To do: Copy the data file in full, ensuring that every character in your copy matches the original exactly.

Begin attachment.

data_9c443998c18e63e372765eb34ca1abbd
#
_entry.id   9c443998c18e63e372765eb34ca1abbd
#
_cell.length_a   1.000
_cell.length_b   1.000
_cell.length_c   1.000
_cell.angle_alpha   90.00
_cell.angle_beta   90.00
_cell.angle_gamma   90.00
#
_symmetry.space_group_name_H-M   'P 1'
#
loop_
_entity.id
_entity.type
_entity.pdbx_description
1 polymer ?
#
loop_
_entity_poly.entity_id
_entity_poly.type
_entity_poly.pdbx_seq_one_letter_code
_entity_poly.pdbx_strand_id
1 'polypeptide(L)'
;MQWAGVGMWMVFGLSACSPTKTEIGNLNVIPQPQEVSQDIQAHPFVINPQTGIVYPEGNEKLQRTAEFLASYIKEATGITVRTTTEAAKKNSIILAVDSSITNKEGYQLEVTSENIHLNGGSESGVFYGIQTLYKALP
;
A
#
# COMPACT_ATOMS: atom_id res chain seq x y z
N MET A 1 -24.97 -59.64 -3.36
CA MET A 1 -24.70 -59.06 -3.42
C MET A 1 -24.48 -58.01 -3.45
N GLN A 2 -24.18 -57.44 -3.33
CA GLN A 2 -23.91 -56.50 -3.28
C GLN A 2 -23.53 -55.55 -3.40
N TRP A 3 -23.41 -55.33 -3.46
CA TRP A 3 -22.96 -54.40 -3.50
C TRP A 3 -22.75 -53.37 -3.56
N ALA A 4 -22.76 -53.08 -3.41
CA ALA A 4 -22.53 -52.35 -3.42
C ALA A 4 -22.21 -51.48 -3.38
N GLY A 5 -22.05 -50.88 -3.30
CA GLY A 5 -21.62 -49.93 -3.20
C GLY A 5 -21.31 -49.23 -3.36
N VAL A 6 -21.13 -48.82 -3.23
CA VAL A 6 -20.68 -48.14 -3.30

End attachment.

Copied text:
data_9c443998c18e63e372765eb34ca1abbd
#
_entry.id   9c443998c18e63e372765eb34ca1abbd
#
_cell.length_a   1.000
_cell.length_b   1.000
_cell.length_c   1.000
_cell.angle_alpha   90.00
_cell.angle_beta   90.00
_cell.angle_gamma   90.00
#
_symmetry.space_group_name_H-M   'P 1'
#
loop_
_entity.id
_entity.type
_entity.pdbx_description
1 polymer ?
#
loop_
_entity_poly.entity_id
_entity_poly.type
_entity_poly.pdbx_seq_one_letter_code
_entity_poly.pdbx_strand_id
1 'polypeptide(L)'
;MQWAGVGMWMVFGLSACSPTKTEIGNLNVIPQPQEVSQDIQAHPFVINPQTGIVYPEGNEKLQRTAEFLASYIKEATGITVRTTTEAAKKNSIILAVDSSITNKEGYQLEVTSENIHLNGGSESGVFYGIQTLYKALP
;
A
#
# COMPACT_ATOMS: atom_id res chain seq x y z
N MET A 1 -24.97 -59.64 -3.36
CA MET A 1 -24.70 -59.06 -3.42
C MET A 1 -24.48 -58.01 -3.45
N GLN A 2 -24.18 -57.44 -3.33
CA GLN A 2 -23.91 -56.50 -3.28
C GLN A 2 -23.53 -55.55 -3.40
N TRP A 3 -23.41 -55.33 -3.46
CA TRP A 3 -22.96 -54.40 -3.50
C TRP A 3 -22.75 -53.37 -3.56
N ALA A 4 -22.76 -53.08 -3.41
CA ALA A 4 -22.53 -52.35 -3.42
C ALA A 4 -22.21 -51.48 -3.38
N GLY A 5 -22.05 -50.88 -3.30
CA GLY A 5 -21.62 -49.93 -3.20
C GLY A 5 -21.31 -49.23 -3.36
N VAL A 6 -21.13 -48.82 -3.23
CA VAL A 6 -20.68 -48.14 -3.30